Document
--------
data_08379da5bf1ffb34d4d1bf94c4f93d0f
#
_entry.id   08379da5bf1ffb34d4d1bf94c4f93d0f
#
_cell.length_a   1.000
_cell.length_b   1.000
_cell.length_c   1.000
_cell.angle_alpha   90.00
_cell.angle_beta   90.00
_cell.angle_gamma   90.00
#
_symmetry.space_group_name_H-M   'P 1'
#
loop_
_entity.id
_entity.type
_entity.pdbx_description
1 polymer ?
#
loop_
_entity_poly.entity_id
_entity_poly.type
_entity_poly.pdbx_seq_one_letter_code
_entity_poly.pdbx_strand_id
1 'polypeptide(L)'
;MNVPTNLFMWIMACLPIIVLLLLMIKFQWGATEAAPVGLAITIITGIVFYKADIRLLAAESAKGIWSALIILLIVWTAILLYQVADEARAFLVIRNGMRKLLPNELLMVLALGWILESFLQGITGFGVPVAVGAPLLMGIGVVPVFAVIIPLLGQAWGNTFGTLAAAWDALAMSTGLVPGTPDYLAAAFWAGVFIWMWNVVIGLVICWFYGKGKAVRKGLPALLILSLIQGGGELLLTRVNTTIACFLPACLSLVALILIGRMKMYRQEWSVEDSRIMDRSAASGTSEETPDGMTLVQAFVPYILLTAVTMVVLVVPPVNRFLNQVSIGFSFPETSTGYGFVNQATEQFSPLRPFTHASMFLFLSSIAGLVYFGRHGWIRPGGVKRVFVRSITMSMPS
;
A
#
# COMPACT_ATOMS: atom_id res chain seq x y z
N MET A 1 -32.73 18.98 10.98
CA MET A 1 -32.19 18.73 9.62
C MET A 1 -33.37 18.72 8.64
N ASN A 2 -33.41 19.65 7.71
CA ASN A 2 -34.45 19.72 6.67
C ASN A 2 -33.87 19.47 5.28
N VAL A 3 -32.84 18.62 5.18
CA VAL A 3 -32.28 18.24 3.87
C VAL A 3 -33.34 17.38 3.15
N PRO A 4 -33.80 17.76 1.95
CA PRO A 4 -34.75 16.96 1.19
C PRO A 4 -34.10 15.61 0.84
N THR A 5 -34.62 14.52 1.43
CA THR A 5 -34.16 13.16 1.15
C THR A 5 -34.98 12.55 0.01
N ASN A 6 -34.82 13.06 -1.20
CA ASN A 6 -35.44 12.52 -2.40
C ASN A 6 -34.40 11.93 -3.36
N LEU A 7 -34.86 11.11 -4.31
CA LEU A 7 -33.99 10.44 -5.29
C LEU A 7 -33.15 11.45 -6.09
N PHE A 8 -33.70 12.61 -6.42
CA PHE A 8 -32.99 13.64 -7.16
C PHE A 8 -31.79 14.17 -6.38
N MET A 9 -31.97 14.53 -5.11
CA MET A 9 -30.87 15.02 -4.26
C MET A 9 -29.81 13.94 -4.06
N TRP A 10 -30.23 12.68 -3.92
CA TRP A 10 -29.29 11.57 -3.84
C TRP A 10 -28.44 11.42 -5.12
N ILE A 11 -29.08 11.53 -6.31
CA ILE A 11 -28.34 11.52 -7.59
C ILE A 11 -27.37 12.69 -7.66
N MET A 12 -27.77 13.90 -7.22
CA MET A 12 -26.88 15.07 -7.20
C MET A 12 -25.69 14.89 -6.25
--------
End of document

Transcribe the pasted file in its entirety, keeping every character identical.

data_08379da5bf1ffb34d4d1bf94c4f93d0f
#
_entry.id   08379da5bf1ffb34d4d1bf94c4f93d0f
#
_cell.length_a   1.000
_cell.length_b   1.000
_cell.length_c   1.000
_cell.angle_alpha   90.00
_cell.angle_beta   90.00
_cell.angle_gamma   90.00
#
_symmetry.space_group_name_H-M   'P 1'
#
loop_
_entity.id
_entity.type
_entity.pdbx_description
1 polymer ?
#
loop_
_entity_poly.entity_id
_entity_poly.type
_entity_poly.pdbx_seq_one_letter_code
_entity_poly.pdbx_strand_id
1 'polypeptide(L)'
;MNVPTNLFMWIMACLPIIVLLLLMIKFQWGATEAAPVGLAITIITGIVFYKADIRLLAAESAKGIWSALIILLIVWTAILLYQVADEARAFLVIRNGMRKLLPNELLMVLALGWILESFLQGITGFGVPVAVGAPLLMGIGVVPVFAVIIPLLGQAWGNTFGTLAAAWDALAMSTGLVPGTPDYLAAAFWAGVFIWMWNVVIGLVICWFYGKGKAVRKGLPALLILSLIQGGGELLLTRVNTTIACFLPACLSLVALILIGRMKMYRQEWSVEDSRIMDRSAASGTSEETPDGMTLVQAFVPYILLTAVTMVVLVVPPVNRFLNQVSIGFSFPETSTGYGFVNQATEQFSPLRPFTHASMFLFLSSIAGLVYFGRHGWIRPGGVKRVFVRSITMSMPS
;
A
#
# COMPACT_ATOMS: atom_id res chain seq x y z
N MET A 1 -32.73 18.98 10.98
CA MET A 1 -32.19 18.73 9.62
C MET A 1 -33.37 18.72 8.64
N ASN A 2 -33.41 19.65 7.71
CA ASN A 2 -34.45 19.72 6.67
C ASN A 2 -33.87 19.47 5.28
N VAL A 3 -32.84 18.62 5.18
CA VAL A 3 -32.28 18.24 3.87
C VAL A 3 -33.34 17.38 3.15
N PRO A 4 -33.80 17.76 1.95
CA PRO A 4 -34.75 16.96 1.19
C PRO A 4 -34.10 15.61 0.84
N THR A 5 -34.62 14.52 1.43
CA THR A 5 -34.16 13.16 1.15
C THR A 5 -34.98 12.55 0.01
N ASN A 6 -34.82 13.06 -1.20
CA ASN A 6 -35.44 12.52 -2.40
C ASN A 6 -34.40 11.93 -3.36
N LEU A 7 -34.86 11.11 -4.31
CA LEU A 7 -33.99 10.44 -5.29
C LEU A 7 -33.15 11.45 -6.09
N PHE A 8 -33.70 12.61 -6.42
CA PHE A 8 -32.99 13.64 -7.16
C PHE A 8 -31.79 14.17 -6.38
N MET A 9 -31.97 14.53 -5.11
CA MET A 9 -30.87 15.02 -4.26
C MET A 9 -29.81 13.94 -4.06
N TRP A 10 -30.23 12.68 -3.92
CA TRP A 10 -29.29 11.57 -3.84
C TRP A 10 -28.44 11.42 -5.12
N ILE A 11 -29.08 11.53 -6.31
CA ILE A 11 -28.34 11.52 -7.59
C ILE A 11 -27.37 12.69 -7.66
N MET A 12 -27.77 13.90 -7.22
CA MET A 12 -26.88 15.07 -7.20
C MET A 12 -25.69 14.89 -6.25